I am originally from Afghanistan, but I have been living in the Netherlands since I was 3 years old.

What helps you to stay positive?

What always helps me to stay positive is of course hope. The hope that eventually everything will be alright. Everything has a beginning and an end. Always ask yourself: "Can it get worse than this?" If the answer is "yes" you are good. However hard it can be, always try to see the good sides of things instead of just the bad sides."

What are some of the changes you had to make to accommodate the new reality?

Working from home and isolating myself at home. Only going out when necessary.

How are you spending your free time in self-isolation?

I spend time with family, bake and cook more, read and clean around the house more - although I hate doing it! I also watch movies, listen to music, eat more and exercise less, unfortunately.

Have you developed any new hobbies?

No plans for new hobbies (yet). However, for some existing hobbies, like reading, I now have more time for them. Here is where looking on the bright side of things comes in.

What is something you now realise that you took for granted before the COVID-19 pandemic?

Spending more time outside of the house.

WUP 17/5/2020
by Anesca Smith
©Wittenborg University Press

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NVAO to Discuss Accreditation Application with Wittenborg on 9 June

by Wittenborg News -

NVAO

Implementing Fast-Track Procedure for Current Accreditation Applications

https://www.wittenborg.eu/nvao-discuss-accreditation-application-wittenborg-9-june.htm

A panel from the Dutch accreditation and quality assurance body NVAO will hold discussions with Wittenborg University of Applied Sciences on 9 June after postponing all its site visits in light of the coronavirus COVID-19 in March. 

Wittenborg is applying for Transnational Education (TNE) approval for the full delivery of its programmes in Munich, Germany at the New European College (NEC) and seeking re-accreditation for its Master of Business Administration (MBA) as well as Bachelor of Business Administration (BBA) programmes.  

NVAO has now created a fast-track procedure for current TNE accreditations, which involves the possibility that in-person visits might be replaced by digital discussions. This follows an announcement by the Dutch government that it will ease COVID-19 restrictions from the second week in May. NVAO said in a letter it has decided to make certain adjustments to its current procedures to allow for the assessments without compromising on the quality assurances it provides to new education programmes. "The coronavirus brought procedures at several institutions to a standstill and we view this as an undesirable situation given the legislative demands the procedures are subjected to."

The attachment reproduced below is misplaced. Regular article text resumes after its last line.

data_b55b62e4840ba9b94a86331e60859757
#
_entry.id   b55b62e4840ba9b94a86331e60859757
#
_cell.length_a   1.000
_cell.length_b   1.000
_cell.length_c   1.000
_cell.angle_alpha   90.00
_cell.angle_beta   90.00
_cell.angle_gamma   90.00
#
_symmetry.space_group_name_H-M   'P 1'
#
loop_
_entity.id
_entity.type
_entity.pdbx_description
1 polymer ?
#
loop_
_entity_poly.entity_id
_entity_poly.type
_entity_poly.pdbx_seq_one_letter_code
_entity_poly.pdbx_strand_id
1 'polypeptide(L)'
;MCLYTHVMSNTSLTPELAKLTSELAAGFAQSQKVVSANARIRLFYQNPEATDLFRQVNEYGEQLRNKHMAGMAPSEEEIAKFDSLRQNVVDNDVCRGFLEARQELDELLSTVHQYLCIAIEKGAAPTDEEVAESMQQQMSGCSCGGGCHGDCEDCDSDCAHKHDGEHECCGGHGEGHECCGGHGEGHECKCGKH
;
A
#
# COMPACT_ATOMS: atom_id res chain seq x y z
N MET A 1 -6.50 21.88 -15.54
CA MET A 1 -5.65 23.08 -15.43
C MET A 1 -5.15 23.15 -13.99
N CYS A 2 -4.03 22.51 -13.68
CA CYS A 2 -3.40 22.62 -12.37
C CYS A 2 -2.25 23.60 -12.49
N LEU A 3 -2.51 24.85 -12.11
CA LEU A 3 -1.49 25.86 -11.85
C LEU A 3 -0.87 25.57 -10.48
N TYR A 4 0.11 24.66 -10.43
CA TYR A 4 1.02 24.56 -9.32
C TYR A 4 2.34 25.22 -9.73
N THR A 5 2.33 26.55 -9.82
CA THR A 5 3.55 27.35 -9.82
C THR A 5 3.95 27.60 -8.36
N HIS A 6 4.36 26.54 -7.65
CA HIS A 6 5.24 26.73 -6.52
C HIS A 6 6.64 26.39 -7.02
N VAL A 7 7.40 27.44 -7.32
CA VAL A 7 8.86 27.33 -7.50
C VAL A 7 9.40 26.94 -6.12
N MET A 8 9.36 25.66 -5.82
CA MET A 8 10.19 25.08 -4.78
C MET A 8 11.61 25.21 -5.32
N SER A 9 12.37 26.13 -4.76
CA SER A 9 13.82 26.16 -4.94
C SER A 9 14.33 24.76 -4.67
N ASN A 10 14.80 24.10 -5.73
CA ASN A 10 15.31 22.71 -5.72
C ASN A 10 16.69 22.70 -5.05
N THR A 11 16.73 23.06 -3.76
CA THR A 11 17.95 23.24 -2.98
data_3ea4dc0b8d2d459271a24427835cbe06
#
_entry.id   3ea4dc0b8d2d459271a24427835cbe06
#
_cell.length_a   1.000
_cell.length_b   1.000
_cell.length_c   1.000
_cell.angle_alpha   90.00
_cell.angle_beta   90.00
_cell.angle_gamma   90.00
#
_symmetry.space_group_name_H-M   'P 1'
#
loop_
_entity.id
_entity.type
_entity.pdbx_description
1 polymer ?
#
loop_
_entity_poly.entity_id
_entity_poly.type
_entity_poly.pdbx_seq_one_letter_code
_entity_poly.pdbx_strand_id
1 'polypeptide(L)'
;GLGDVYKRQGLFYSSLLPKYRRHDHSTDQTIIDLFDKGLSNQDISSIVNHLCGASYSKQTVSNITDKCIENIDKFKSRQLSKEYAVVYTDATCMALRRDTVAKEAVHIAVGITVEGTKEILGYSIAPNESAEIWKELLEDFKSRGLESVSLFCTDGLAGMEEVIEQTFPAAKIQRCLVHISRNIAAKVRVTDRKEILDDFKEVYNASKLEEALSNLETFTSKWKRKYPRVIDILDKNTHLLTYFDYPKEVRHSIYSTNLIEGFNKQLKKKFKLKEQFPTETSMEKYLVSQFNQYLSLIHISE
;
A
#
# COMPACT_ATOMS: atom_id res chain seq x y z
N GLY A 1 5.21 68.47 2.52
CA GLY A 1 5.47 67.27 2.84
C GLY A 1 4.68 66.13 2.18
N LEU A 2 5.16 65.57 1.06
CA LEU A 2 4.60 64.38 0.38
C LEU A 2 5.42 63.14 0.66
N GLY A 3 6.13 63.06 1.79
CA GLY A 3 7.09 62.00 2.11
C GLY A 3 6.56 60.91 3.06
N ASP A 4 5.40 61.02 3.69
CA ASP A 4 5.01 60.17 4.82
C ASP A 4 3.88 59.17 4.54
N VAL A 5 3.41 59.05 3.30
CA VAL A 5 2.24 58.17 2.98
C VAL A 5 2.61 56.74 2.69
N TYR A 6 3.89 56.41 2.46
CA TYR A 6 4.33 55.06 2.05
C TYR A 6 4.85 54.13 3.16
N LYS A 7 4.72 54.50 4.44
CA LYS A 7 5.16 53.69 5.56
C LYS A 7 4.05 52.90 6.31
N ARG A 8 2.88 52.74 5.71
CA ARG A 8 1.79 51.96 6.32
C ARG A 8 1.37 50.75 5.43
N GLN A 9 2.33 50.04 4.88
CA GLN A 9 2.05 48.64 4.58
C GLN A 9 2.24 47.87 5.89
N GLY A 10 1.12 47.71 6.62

It stressed that the adjustments are temporary and still in line with European Standards and Guidelines.  

Wittenborg formed a partnership with NEC to deliver Wittenborg's bachelor's and master's programmes at their location in Munich. Student numbers there are eventually expected to grow to around 150. The terms of the delivery are set out in a Memorandum of Cooperation between the two institutions.

Wittenborg gained re-accreditation of its MBA from the German ‘Foundation of International Business Administration Accreditation’ (FIBAA) in 2019.

WUP 16/05/2020
by Anesca Smith
©Wittenborg University Press

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Hospitality Sector Positive about Hiring Staff in Near Future

by Wittenborg News -

Hospitality Sector Positive about Hiring Staff in Near Future

Less than Half Satisfied with Support from Governments to Hospitality Organisations

https://www.wittenborg.eu/hospitality-sector-positive-about-hiring-staff-near-future.htm

More than 75% of hospitality organisations believe they will start hiring staff again over the next 12 months, a quick survey by Hosco, the world's leading hospitality network, has revealed. This is good news for hospitality students at Wittenborg University of Applied Sciences for whom an internship in the sector is part of the curriculum, often leading to a job after their studies.

In the Netherlands, restaurants, bars, hotels and airlines have been some of the hardest hit businesses during the COVID-19 crisis. The survey by Hosco, done in the third week of April, confirms the consequences for job seekers. A graph shows that 90% of respondents said that their hiring plans were affected to a "great or extreme extent".

Hospitality studies, both bachelor's and master's, are some of the most popular programmes among prospective students at Wittenborg. In the last few weeks international alumni have, however, struggled to find or keep their jobs due to COVID-19, which was declared a pandemic on 12 March by the World Health Organisation (WHO) and have started a petition for the Dutch government to extend the 12-month orientation year (zoekjaar) afforded to graduates. This action has been supported by Wittenborg who also appealed to both the Ministry of Justice and the Ministry of Higher Education.